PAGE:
Exploring public health and primary care integration opportunities and challenges
Public health has been poorly integrated with our medical care and social systems, limiting the ability to deliver effective, timely and equitable services across population groups. While there have been concerted efforts to analyze and recommend improvements to federal-level public health efforts, there is need to focus more specifically on state-level opportunities for increased effectiveness of public health, in particular, approaches for better coordination and collaboration with primary care, medical care systems and community-based organizations.
CHRT will gather perspectives on the barriers and facilitators to better coordination and integration of public health and primary care.
This project builds on previous pilot work funded by the ABIM Foundation and conducted between August 2021 and October 2021. In the pilot, the team conducted semi-structured interviews with leaders in public health and primary care across the country. Preliminary findings from that work indicated that several states had taken innovative approaches to such integration while others had identified the need for more coordination but had not yet taken systemic steps to strengthen the connections between the medical care and public health systems. The goal of the present project is to deepen these preliminary state assessments with a focus on the states that have taken concrete steps to strengthen ties between public health and primary care.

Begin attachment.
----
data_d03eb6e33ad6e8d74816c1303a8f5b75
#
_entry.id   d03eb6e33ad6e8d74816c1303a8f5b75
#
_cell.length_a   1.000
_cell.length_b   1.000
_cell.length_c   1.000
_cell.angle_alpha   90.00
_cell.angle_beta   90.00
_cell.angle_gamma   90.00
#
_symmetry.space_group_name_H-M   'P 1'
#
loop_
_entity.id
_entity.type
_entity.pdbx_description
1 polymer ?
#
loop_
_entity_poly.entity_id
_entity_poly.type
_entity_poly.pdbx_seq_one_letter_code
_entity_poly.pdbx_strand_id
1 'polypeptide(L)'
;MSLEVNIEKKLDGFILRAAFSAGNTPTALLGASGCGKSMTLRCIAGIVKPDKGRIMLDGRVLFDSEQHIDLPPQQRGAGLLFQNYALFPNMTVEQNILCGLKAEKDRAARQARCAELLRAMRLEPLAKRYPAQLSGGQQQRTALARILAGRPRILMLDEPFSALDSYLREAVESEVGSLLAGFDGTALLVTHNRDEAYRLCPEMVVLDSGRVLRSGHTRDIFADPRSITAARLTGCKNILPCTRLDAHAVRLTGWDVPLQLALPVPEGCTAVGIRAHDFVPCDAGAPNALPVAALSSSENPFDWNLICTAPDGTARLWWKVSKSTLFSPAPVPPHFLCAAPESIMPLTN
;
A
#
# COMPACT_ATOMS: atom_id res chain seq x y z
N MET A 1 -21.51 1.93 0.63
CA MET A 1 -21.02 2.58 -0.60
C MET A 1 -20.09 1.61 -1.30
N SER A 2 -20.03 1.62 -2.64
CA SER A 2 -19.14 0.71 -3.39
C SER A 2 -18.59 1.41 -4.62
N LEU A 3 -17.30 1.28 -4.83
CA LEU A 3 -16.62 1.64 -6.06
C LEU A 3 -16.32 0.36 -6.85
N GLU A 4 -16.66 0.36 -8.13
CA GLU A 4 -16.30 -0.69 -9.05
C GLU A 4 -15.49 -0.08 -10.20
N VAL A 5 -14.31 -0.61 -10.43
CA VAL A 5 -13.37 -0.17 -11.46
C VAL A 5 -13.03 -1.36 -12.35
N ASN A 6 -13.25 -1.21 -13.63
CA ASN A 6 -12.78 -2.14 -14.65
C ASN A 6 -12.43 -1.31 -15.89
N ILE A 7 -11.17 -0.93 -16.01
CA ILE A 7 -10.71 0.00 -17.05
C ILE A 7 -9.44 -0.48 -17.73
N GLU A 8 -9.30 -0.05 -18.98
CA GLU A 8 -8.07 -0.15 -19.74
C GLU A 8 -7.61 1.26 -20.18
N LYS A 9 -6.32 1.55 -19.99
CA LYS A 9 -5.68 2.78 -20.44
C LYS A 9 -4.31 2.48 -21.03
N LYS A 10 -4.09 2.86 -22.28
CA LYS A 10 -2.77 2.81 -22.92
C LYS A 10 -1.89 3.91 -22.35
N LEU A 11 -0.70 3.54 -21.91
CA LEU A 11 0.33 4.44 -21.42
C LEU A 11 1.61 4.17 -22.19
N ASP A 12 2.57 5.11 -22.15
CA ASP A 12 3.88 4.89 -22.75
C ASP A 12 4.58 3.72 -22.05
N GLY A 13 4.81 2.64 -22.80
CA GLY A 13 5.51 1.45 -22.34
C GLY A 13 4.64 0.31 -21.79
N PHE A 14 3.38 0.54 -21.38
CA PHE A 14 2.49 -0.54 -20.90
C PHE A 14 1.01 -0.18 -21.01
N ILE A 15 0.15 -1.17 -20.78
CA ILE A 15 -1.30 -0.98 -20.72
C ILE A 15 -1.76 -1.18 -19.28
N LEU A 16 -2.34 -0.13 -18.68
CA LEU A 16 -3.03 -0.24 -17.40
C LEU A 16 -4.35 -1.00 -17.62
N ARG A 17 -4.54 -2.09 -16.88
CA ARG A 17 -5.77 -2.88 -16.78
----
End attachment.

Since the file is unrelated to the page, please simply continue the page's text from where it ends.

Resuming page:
The project will begin with a landscape analysis of current public health and primary care integration efforts at state and local levels across the country. Then, the team will conduct interviews with experts and leaders, focusing on trust and integration efforts between public health and primary care. Finally, CHRT staff will develop detailed case studies of 3 innovative states--North Carolina, Washington, and Rhode Island--to illuminate which strategies, tools, and policy levers were used in these states and a detailed case study of Michigan, an early-stage state to identify strategies being contemplated and potential paths forward to begin the integration and coordination journey. Finally, findings will be used to develop a resource that includes action items and recommendations that can be employed at the state and local levels to catalyze integration of public health and primary care systems.